Why do countries want to devalue their currency? They are hoping to improve their export performance and balance of trade. Individually there may be gains but for the world as a whole this is a zero-sum game and for every winner there is a loser. Of the main currencies it looks like the Euro is currently the loser. It finds itself being intervened against by the Bank of Japan over the last week raising its value from 106 Yen to 113 Yen at the peak so far. But it has also been falling against the US dollar and is now at nearly 1.34 versus it whereas not so long ago in early June we were discussing dips below 1.20. According to the ECB the effective or trade weighted index has risen to 103.84 from its low of 99.86 in early June but remember these numbers are flattered by the fact that until a week again it was falling against the Yen often at a rapid rate.

Looking at the current situation where clashing views on currencies led to disputes not only makes me afraid of a competitive devaluation nightmare it also has another worry, protectionism. Perhaps this is best evidenced by the US Congresses plans to pass a law to get China to revalue the Yuan.

Also I worry about the competence of our leaders. If we stretch our minds back to the summer we can recall European leaders railing against the falls in the Euro with their talk of a “wolf pack”. Yet as the peripheral euro zone members suffer for a lack of economic competitiveness logically the fall in the Euro could be seen as the market operating to help this. So now the leaders have what they want but I can only see this making the situation for the peripheral nations worse. Now exchange rates do not have immediate impacts on an economy and the link is not as automatic as is often assumed but it is plain which is more likely to help over time and yet it is the reverse of what Europe’s politicians wanted. Clueless.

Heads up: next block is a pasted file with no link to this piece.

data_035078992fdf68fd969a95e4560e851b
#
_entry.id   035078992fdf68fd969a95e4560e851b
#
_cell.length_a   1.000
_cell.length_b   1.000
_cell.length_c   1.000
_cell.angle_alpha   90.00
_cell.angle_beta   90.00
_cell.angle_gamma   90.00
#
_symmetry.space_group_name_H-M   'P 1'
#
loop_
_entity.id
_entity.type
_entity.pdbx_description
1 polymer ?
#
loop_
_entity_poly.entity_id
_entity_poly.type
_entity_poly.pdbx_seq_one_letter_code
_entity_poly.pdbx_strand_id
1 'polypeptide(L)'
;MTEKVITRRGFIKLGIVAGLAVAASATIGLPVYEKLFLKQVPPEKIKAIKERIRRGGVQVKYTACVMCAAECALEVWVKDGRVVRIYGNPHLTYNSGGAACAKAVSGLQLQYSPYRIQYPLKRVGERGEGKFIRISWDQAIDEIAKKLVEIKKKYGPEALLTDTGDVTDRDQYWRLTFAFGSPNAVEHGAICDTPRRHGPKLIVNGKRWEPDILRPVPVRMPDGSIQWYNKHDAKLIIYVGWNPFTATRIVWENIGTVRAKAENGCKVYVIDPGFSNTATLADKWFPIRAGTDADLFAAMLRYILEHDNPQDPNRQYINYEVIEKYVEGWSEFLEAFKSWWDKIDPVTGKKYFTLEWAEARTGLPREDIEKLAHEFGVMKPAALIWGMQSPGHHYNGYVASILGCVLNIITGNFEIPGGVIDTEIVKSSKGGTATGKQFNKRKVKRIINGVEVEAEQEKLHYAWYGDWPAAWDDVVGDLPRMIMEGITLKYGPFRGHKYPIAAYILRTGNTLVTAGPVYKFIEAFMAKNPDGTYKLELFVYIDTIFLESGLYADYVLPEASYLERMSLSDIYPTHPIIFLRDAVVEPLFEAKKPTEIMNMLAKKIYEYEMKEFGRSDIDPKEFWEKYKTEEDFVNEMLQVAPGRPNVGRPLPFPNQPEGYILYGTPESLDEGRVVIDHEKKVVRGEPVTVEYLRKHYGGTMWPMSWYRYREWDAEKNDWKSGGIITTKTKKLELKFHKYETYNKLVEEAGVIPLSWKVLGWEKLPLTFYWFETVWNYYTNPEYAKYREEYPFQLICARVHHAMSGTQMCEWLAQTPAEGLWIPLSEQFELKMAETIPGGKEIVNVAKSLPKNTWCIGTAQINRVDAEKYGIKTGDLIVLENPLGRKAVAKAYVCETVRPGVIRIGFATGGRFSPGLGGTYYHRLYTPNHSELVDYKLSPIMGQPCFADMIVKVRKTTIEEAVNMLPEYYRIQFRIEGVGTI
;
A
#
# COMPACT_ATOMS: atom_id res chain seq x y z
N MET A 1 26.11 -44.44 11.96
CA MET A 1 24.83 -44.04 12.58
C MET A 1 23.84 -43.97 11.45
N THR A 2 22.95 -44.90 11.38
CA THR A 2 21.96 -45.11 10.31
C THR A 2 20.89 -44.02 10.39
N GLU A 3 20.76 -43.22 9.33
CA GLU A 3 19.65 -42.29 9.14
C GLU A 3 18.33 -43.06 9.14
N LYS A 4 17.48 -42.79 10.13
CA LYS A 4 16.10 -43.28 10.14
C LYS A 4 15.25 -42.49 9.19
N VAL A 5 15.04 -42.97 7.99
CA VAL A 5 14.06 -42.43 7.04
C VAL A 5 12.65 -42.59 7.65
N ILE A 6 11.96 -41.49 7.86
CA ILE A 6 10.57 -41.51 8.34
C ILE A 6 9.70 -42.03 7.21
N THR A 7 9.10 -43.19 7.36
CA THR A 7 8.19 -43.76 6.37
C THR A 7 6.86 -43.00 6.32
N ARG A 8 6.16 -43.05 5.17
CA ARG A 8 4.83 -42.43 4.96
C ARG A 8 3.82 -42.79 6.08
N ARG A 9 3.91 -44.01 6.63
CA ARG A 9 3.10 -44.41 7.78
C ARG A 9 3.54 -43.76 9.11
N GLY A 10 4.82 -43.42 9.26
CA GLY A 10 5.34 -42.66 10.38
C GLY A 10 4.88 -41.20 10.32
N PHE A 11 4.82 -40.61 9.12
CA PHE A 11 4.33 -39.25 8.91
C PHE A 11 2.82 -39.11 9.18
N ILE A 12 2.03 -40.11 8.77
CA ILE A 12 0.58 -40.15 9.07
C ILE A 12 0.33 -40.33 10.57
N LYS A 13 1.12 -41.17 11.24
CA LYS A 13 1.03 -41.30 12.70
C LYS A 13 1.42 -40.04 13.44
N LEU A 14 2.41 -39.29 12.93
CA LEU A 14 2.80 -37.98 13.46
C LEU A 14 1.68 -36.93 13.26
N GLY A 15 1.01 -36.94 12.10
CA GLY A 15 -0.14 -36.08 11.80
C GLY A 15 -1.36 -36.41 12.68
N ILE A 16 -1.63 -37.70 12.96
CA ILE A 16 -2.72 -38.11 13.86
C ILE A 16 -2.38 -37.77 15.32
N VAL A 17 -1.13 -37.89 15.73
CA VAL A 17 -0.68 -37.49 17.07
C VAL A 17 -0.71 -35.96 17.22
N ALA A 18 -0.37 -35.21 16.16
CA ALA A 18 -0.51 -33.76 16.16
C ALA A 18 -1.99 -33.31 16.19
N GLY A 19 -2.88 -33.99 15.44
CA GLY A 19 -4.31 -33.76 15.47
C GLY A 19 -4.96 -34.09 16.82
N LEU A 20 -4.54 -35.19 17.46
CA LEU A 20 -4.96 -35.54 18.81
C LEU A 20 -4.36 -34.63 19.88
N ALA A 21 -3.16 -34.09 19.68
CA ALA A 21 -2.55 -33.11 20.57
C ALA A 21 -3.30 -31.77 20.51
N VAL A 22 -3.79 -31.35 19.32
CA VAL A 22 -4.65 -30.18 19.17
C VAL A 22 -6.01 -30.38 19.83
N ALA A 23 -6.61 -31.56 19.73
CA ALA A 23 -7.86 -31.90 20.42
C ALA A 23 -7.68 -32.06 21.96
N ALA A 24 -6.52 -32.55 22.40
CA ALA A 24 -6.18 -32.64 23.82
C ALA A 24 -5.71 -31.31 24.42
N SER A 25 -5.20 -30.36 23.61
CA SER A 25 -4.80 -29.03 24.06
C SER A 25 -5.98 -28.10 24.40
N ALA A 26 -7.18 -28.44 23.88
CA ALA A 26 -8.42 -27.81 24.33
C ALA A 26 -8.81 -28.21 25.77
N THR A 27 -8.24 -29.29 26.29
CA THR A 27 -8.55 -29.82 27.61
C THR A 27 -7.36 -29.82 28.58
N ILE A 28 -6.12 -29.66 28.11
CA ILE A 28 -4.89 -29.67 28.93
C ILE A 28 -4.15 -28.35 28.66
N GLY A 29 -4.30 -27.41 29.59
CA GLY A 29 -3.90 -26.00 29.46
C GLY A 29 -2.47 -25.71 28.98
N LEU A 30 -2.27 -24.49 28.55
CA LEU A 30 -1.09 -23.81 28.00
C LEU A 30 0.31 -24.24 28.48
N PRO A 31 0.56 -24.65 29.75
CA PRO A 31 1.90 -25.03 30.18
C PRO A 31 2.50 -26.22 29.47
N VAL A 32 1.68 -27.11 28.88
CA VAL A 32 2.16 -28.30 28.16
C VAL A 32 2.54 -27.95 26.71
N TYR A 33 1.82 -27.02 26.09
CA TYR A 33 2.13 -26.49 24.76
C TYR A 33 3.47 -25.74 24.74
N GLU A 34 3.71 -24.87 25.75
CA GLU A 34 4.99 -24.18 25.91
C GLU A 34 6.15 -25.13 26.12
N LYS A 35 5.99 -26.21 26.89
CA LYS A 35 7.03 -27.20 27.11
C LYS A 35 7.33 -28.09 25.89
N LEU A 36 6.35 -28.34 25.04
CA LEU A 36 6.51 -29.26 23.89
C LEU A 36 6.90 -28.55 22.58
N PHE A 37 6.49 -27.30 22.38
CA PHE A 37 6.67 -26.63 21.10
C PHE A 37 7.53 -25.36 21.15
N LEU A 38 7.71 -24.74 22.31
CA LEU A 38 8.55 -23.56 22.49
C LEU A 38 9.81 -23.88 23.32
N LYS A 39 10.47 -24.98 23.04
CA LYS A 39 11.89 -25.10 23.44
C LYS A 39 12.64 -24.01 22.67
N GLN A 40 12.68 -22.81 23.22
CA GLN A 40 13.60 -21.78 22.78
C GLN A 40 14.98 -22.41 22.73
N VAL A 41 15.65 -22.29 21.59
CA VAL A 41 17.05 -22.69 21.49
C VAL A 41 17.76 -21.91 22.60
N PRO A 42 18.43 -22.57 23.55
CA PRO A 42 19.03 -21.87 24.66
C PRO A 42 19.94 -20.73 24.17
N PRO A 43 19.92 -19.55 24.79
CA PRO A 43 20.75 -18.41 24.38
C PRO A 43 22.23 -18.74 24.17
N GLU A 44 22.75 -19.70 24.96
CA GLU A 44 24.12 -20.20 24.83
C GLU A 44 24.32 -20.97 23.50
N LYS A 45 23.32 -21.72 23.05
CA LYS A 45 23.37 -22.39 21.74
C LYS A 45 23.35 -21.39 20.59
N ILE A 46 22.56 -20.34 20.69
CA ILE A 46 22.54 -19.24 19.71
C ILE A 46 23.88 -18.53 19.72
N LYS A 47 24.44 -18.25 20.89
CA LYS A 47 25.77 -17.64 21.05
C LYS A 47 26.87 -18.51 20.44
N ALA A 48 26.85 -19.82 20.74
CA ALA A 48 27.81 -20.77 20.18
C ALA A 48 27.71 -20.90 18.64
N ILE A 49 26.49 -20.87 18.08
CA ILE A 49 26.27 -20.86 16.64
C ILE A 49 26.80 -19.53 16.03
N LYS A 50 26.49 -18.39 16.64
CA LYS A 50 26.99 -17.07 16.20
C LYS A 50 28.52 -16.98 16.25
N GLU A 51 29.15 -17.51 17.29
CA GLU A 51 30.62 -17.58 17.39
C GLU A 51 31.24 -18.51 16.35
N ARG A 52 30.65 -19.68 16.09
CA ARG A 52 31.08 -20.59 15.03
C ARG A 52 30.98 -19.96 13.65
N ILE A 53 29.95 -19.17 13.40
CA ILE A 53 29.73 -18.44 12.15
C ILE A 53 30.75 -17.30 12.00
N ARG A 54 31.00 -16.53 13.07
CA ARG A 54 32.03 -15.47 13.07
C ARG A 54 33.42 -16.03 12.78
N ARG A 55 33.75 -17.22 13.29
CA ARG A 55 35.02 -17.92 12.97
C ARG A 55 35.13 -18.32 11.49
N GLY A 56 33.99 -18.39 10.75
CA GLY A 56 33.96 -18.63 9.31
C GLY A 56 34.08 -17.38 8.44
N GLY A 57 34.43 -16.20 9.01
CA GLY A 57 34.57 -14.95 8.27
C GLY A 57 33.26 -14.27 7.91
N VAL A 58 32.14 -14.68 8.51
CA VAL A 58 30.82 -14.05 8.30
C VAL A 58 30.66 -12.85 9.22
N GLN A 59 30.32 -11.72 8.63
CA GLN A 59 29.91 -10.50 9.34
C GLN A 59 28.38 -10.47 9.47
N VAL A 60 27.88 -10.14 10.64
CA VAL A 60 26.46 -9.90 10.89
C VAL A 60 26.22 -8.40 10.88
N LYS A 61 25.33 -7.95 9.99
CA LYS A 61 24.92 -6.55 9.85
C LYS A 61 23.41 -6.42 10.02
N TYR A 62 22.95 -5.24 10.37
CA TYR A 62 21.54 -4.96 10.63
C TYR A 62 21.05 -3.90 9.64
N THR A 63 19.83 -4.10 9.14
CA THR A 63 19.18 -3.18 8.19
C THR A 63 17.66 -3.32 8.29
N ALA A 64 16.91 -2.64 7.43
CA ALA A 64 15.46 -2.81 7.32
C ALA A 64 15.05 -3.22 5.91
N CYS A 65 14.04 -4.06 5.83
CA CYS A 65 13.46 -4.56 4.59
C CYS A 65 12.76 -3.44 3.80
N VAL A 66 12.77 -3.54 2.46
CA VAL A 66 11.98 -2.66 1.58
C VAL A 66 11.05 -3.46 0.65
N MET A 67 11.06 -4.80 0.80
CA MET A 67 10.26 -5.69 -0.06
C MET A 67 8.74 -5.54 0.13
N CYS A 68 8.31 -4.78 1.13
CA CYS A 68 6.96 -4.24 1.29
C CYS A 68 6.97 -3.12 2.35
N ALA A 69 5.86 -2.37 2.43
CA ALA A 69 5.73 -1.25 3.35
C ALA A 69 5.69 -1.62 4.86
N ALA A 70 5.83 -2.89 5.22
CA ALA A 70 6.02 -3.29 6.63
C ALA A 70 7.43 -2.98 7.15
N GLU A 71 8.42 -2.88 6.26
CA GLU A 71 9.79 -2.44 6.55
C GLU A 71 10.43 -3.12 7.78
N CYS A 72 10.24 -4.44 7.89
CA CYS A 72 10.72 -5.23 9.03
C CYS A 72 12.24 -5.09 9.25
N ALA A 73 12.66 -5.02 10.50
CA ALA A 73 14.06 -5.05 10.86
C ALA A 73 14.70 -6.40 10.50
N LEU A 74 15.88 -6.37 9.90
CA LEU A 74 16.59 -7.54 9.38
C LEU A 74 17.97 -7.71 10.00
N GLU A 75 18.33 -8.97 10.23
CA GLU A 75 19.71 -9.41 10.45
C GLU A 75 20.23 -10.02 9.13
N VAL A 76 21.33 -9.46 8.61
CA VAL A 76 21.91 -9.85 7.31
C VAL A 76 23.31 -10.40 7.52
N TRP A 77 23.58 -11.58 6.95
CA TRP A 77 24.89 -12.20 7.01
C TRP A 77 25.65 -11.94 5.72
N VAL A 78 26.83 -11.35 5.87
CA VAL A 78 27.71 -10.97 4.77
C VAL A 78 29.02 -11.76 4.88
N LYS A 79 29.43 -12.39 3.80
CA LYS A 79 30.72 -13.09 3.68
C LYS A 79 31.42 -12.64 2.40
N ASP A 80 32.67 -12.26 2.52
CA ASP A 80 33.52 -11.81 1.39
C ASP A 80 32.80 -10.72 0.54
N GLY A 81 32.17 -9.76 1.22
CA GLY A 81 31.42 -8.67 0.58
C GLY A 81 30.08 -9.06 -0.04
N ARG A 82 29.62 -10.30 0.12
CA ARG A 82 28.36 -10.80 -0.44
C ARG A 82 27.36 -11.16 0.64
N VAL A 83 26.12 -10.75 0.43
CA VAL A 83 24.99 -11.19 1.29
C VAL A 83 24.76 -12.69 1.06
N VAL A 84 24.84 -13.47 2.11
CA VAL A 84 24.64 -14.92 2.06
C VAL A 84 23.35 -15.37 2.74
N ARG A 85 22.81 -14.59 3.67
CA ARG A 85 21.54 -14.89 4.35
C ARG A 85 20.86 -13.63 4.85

Portugal struggles with its bond issue

Media reports are often misleading on this subject as for example demand was reported to be strong for the two issues made by Portugal. However those more interested in facts rather than spin will have spotted that of a planned issue of 1 billion Euros Portugal in fact only issued some 750 million Euros which sits oddly with the media reports of strong demand.

Looking at the figures further Portugal had to pay 6.24 % to borrow €300 million in 10-year bonds, and 4.69 % to borrow €450m in four-year bonds. The yields compared with rates of 5.31 % for the 10-year bonds at the last auction in August and 3.62 % for four-year bonds at the previous offering in July. The yield on the ten-year was the highest for Portugal since the launch of the euro in 1999. In itself the impact is not enormous as compared with the previous issue the ten-year bond will cost Portuguese taxpayers some 2.79 million Euros a year extra and the four-year will cost some 4.8 million Euros extra per year. But over time the cumulative effect of a dripping tap can build up and be severe. So like Ireland we find that Portugal can still issue debt but at a high cost and this cost weakens both of them as we go forwards.